You don't have to offer advice. In fact, you probably shouldn't, according to Burleson's studies. When someone is unloading his troubles, most of the things we most naturally want to do to help him will not help him. For example, it doesn't help much to tell your friend about similar troubles you've had, or to try to help him look on the bright side, or to try to change the subject. What actually helps the listener is surprisingly simple and easy:
Encourage your friend to describe his trouble in great detail. And make sure you include, as part of that detail, descriptions of your friend's feelings.
That's it. Most people can pretty much figure out what they ought to do once they think about it a little bit, and that's exactly what you're allowing them to do: Think. By not giving your friend advice or trying to help her see the silver lining, by not cluttering her mind with your own similar experiences, and by getting her to describe her feelings and the problem in detail, you're allowing her to clarify the situation for herself.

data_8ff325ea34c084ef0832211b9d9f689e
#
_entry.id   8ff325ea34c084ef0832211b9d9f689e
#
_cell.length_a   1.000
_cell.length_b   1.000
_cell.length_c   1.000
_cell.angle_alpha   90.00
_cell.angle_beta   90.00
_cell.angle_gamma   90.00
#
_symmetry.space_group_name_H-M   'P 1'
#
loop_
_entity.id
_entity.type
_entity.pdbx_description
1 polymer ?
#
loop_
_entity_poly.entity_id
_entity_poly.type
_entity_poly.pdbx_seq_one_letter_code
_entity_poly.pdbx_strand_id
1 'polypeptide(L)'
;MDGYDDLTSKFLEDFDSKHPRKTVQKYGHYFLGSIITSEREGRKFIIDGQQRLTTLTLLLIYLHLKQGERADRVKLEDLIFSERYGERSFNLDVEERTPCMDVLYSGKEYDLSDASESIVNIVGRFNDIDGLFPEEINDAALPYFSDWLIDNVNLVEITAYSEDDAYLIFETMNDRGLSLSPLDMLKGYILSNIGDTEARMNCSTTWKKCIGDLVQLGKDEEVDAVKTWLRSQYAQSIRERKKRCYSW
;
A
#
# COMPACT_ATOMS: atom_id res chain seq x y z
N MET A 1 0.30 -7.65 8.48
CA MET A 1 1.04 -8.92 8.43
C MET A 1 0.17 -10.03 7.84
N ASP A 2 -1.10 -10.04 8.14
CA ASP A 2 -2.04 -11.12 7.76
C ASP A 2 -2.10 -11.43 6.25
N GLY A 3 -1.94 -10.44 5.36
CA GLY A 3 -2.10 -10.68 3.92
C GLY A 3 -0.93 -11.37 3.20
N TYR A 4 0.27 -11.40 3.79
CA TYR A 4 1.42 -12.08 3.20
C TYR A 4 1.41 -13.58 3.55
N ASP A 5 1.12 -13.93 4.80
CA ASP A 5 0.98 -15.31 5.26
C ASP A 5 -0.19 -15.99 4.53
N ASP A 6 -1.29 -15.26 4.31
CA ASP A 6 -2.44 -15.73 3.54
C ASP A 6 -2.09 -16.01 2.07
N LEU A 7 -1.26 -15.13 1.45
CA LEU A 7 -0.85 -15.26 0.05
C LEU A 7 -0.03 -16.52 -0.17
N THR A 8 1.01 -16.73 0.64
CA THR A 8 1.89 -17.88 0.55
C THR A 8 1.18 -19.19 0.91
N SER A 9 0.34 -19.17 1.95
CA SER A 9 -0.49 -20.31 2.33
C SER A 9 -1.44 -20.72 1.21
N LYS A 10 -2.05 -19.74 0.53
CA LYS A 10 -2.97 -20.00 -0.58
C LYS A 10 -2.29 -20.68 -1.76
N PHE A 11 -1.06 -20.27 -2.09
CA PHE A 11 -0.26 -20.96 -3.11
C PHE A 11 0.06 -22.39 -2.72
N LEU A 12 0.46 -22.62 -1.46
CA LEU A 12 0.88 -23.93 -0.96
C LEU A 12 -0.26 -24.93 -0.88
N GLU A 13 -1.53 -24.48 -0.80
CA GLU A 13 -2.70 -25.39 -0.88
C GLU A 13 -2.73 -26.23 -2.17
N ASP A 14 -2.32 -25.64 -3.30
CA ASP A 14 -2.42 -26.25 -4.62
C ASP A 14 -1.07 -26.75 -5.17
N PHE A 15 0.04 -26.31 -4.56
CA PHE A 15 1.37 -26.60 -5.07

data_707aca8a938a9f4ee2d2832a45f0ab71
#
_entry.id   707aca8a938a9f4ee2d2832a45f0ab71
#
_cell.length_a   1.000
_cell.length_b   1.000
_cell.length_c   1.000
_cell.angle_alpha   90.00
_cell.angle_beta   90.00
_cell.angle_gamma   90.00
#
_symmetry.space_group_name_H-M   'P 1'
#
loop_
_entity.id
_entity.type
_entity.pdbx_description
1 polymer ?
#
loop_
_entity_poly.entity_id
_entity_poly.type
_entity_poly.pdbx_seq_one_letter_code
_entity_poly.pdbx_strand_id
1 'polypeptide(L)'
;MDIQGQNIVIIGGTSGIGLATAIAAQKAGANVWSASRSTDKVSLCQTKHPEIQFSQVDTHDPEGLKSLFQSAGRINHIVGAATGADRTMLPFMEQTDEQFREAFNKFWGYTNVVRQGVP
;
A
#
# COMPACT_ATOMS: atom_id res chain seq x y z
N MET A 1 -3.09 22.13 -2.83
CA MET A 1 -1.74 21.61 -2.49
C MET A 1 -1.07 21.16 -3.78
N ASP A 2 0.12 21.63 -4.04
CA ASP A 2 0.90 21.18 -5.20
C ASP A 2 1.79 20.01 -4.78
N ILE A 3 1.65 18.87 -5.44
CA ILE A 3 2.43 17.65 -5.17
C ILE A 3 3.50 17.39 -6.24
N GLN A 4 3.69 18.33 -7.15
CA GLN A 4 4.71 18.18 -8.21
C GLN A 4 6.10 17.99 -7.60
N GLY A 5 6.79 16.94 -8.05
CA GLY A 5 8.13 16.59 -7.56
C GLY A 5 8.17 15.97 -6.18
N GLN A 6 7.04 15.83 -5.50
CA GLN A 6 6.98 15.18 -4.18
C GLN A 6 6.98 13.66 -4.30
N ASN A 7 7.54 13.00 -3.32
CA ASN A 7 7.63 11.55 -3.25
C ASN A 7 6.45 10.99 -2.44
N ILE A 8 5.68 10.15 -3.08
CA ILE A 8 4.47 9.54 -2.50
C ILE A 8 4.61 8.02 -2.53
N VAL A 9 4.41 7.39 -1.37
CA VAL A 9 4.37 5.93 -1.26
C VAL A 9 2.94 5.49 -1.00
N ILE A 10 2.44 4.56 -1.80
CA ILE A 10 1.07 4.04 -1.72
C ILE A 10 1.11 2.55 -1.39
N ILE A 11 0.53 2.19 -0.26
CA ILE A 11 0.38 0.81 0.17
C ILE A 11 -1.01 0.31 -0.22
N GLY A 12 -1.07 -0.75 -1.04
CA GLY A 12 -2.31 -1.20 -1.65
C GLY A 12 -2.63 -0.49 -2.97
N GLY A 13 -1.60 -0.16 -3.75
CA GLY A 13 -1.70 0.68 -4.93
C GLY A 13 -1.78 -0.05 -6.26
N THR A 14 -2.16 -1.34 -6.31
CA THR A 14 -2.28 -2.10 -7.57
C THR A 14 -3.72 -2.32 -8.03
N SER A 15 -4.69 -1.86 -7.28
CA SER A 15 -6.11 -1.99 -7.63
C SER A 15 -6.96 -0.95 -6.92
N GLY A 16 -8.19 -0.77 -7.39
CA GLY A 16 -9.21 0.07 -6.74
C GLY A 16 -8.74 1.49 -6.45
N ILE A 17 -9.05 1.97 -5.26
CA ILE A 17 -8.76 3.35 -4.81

It's easier to think by speaking aloud than it is to try to think to yourself, especially when you're upset, but that's true only if the listener is allowing you to speak freely.
Get your friend to describe his problem and his feelings in detail. Although it may seem you're hardly doing anything, you're allowing him to do what he needs most when times are tough: To confide in a friend.
Adam Khan is the author of See Her Smile and co-author with Klassy Evans of What Difference Does It Make?: How the Sexes Differ and What You Can Do About It.